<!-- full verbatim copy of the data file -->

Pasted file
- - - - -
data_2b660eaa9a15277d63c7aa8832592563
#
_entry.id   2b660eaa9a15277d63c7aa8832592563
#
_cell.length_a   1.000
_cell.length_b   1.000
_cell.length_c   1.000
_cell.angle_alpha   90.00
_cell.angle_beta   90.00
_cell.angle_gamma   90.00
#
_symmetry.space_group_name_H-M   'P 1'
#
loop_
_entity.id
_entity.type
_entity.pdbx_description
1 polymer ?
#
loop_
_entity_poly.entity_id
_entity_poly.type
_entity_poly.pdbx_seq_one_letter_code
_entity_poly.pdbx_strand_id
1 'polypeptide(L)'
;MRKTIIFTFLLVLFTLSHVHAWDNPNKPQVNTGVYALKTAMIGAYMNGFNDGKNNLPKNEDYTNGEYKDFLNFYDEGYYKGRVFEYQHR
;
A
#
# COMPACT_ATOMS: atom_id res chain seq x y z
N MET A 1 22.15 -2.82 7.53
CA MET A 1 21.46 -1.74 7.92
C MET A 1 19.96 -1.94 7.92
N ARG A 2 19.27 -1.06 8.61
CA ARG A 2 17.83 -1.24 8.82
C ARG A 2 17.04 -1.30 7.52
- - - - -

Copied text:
data_2b660eaa9a15277d63c7aa8832592563
#
_entry.id   2b660eaa9a15277d63c7aa8832592563
#
_cell.length_a   1.000
_cell.length_b   1.000
_cell.length_c   1.000
_cell.angle_alpha   90.00
_cell.angle_beta   90.00
_cell.angle_gamma   90.00
#
_symmetry.space_group_name_H-M   'P 1'
#
loop_
_entity.id
_entity.type
_entity.pdbx_description
1 polymer ?
#
loop_
_entity_poly.entity_id
_entity_poly.type
_entity_poly.pdbx_seq_one_letter_code
_entity_poly.pdbx_strand_id
1 'polypeptide(L)'
;MRKTIIFTFLLVLFTLSHVHAWDNPNKPQVNTGVYALKTAMIGAYMNGFNDGKNNLPKNEDYTNGEYKDFLNFYDEGYYKGRVFEYQHR
;
A
#
# COMPACT_ATOMS: atom_id res chain seq x y z
N MET A 1 22.15 -2.82 7.53
CA MET A 1 21.46 -1.74 7.92
C MET A 1 19.96 -1.94 7.92
N ARG A 2 19.27 -1.06 8.61
CA ARG A 2 17.83 -1.24 8.82
C ARG A 2 17.04 -1.30 7.52